Epiar has two classes of developers: contributors and developers. A contributor is somebody who sends us a patch, a fix, maybe even just a spelling correction. They typically, due to their lack of rigor, are not necessary in the workflow and operate by communicating with others, e.g. e-mailing one of us a patch.
A developer on the other hand is much like a contributor but their work is regular: perhaps they work on Epiar once a day or a few hours a week. Due to their higher involvement, they must know how things operate within the project, e.g. how the developers communicate with each other, how to stay current with the code, how to add code, how to track bugs, how to be assigned tasks, etc.
The following is a description of the Epiar development workflow, and contains all the important resources one needs to become a regular developer. If you're merely interested in sending a single patch, please use the Contact Form on the regular Epiar website, e.g. http://epiar.net/ and we'll take your patch under consideration (thanks for writing it!).
Step One: Say Hello
The most important thing you could possibly due to ensure you understand the development process and to learn more about Epiar is to meet another developer. All the regular developers talk on an e-mail list called epiar-devel, which can be subscribed to at http://epiar.net/mailman/listinfo/epiar-devel . Once you're on the list, say hello (literally, just say hello), and indicate what your experience is and what you'd like to work on. The most important thing to remember when communicating is to be polite: nobody is getting paid here, and everybody wants to have fun, so just be polite, and even if you have a difference, or even a near skirmish with another developer, remember: they are your friends, and they're to be treated with respect.
Check Out the Source Code
You're going to be reading and writing code (that's all programmers do really), so you'll need to check out a copy of the code. Epiar maintains it's master repository as a Subversion tree, but git access is also available. See http://epiar.net/subversion for more information on this. Read through the code and see what you think. Epiar development uses a hybrid git/Subversion model: the Subversion tree is the master repository, but very few people work directly with it: there is one git hub run by the developer knowknowledge, and pushing your changes into his git tree will eventually land those changes back in the Subversion tree, which is the tree used to build the releases.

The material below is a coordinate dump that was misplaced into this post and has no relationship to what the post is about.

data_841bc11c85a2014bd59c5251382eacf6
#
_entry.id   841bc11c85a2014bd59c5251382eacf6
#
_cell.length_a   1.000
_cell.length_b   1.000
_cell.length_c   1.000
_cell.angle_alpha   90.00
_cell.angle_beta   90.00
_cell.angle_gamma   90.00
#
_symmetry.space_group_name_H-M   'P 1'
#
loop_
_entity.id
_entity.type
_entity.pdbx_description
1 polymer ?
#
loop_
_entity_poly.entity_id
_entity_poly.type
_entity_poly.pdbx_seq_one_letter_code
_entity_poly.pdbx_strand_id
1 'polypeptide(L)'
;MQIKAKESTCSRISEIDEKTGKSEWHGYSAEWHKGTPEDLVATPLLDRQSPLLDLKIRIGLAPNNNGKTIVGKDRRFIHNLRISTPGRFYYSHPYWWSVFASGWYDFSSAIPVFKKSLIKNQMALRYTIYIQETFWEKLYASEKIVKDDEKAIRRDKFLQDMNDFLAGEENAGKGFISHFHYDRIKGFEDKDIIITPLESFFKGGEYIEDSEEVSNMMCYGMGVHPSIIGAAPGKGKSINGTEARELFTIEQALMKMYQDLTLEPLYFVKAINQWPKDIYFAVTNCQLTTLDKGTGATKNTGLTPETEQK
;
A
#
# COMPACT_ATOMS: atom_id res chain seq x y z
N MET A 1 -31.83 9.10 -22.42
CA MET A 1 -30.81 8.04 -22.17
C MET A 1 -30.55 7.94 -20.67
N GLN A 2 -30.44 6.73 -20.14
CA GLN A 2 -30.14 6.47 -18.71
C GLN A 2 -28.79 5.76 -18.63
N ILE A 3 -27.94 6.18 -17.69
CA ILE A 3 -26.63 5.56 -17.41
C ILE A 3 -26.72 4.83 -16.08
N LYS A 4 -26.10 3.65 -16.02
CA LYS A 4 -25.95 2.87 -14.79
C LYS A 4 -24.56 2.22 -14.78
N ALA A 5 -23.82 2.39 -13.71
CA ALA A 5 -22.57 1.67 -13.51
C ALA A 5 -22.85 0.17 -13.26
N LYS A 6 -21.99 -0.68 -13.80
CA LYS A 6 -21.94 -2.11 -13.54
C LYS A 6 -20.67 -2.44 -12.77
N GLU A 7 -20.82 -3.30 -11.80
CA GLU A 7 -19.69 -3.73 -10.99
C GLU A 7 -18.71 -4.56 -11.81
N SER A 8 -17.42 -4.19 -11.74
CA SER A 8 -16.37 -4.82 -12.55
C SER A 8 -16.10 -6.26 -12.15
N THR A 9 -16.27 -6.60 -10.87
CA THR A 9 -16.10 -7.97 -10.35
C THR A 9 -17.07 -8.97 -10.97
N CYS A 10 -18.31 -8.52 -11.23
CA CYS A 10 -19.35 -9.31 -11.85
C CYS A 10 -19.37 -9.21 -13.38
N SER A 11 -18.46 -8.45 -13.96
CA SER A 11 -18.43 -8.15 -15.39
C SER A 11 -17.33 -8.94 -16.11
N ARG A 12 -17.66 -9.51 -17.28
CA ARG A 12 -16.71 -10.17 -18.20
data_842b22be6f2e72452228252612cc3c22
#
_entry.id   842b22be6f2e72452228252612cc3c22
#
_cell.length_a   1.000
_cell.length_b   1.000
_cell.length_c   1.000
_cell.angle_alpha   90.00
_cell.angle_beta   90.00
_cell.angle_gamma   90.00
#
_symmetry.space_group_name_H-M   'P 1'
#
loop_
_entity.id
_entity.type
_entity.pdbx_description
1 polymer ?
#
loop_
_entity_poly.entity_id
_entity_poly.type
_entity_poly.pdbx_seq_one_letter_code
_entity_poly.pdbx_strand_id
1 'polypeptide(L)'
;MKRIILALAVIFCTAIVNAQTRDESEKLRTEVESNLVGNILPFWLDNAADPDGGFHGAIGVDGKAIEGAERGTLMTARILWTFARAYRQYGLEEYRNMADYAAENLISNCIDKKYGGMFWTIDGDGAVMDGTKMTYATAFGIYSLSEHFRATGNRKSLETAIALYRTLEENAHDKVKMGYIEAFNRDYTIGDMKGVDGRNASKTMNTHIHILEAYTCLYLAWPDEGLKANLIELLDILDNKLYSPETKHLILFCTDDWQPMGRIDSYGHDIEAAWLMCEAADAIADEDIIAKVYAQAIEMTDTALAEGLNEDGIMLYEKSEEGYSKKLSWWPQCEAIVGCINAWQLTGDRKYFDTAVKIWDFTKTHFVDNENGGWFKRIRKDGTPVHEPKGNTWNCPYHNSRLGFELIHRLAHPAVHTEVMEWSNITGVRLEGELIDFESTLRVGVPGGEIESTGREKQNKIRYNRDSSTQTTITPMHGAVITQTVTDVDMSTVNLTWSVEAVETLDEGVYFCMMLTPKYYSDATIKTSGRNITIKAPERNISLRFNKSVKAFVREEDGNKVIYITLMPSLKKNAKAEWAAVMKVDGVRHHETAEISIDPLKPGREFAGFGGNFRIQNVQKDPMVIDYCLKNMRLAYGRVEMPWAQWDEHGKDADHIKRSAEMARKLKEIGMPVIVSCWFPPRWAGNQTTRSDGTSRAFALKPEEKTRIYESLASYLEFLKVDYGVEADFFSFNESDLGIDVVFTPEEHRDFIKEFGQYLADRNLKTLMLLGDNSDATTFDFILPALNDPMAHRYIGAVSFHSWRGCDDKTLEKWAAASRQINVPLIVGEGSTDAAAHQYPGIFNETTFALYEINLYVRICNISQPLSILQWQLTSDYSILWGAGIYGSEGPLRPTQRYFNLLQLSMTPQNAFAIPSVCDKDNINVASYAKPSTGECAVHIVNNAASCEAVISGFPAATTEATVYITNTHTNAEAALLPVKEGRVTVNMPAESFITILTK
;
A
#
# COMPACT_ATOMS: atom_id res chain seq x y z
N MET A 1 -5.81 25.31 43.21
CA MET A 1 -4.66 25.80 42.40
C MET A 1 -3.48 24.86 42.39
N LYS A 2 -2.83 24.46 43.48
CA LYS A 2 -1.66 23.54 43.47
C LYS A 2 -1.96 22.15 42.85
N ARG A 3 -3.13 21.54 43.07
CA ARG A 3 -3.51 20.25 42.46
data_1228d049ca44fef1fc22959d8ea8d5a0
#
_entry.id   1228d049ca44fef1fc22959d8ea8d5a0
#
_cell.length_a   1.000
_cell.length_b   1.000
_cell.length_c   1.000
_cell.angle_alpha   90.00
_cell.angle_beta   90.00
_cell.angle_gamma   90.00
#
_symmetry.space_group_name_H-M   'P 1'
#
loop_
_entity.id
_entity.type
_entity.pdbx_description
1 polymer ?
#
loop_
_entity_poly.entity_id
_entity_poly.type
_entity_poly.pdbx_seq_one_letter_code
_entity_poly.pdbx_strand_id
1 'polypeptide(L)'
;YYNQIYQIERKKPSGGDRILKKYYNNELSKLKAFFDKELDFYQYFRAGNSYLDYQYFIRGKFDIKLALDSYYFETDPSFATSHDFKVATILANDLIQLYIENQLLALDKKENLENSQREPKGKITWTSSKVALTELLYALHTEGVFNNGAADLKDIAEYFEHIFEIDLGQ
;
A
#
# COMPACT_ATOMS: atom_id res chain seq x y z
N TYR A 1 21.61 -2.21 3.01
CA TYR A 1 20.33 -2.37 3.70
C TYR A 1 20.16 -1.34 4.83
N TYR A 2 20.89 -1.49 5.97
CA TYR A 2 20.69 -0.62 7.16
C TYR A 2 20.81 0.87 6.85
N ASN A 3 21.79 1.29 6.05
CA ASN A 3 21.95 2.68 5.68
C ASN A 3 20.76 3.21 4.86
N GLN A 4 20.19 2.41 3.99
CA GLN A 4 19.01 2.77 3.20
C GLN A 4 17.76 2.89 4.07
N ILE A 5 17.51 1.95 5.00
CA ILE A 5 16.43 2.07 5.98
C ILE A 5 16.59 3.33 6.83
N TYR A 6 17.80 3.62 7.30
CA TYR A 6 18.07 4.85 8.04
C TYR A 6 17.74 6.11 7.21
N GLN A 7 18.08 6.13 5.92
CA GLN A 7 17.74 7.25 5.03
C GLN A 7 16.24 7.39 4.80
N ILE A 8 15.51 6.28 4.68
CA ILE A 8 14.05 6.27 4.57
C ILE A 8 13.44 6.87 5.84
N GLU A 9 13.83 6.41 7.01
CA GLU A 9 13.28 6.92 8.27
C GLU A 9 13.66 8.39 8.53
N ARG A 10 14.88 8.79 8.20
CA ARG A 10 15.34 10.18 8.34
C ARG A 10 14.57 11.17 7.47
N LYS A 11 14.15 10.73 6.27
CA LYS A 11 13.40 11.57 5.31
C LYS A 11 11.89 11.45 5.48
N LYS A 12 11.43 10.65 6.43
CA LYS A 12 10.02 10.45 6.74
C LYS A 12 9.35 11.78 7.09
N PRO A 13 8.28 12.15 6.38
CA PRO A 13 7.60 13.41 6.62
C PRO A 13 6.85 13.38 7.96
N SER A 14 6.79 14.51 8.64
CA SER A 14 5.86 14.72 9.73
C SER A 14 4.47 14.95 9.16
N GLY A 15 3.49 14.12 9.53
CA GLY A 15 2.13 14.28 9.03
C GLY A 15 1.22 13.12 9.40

See What the Problem Is
The easiest way to get into Epiar is to try and fix bugs! We use Trac (as you can see), so check out the "View Tickets" link at the top to see what bugs we currently have. Some bugs are assigned, some are not. You don't have to start your development by bug hunting, but it's one of the more enjoyable ways to just dive into a mostly unfamiliar codebase. After you get bored of squashing bugs (or if you're skipping that entirely), simply decide what whets your appetite and starting developing. It would be best to communicate with one of the established developers most closely related to your particular area of interest to ensure everything goes smoothly and submit patches to them.
And then become a Jedi Master
Once you've made significant contributors to the codebase, you understand the coding conventions and code quality requirements, and people like you (they probably will: reading this far is already a test of character), your git tree will likely become regularly merged back into knowknowledge's tree, who will merge it back regularly into the master Subversion repository and viola!: your code is in the next release (and in a lot of nightlies too!)
Important Things to Remember
If you commit anything to a tree that will make it to the upstream, or if you submit a patch, be sure to write a ChangeLog? entry. If you're accepting patches, make sure you write a ChangeLog? entry in the patcher's identity, e.g. "Chris submitted a patch to fix bug #34".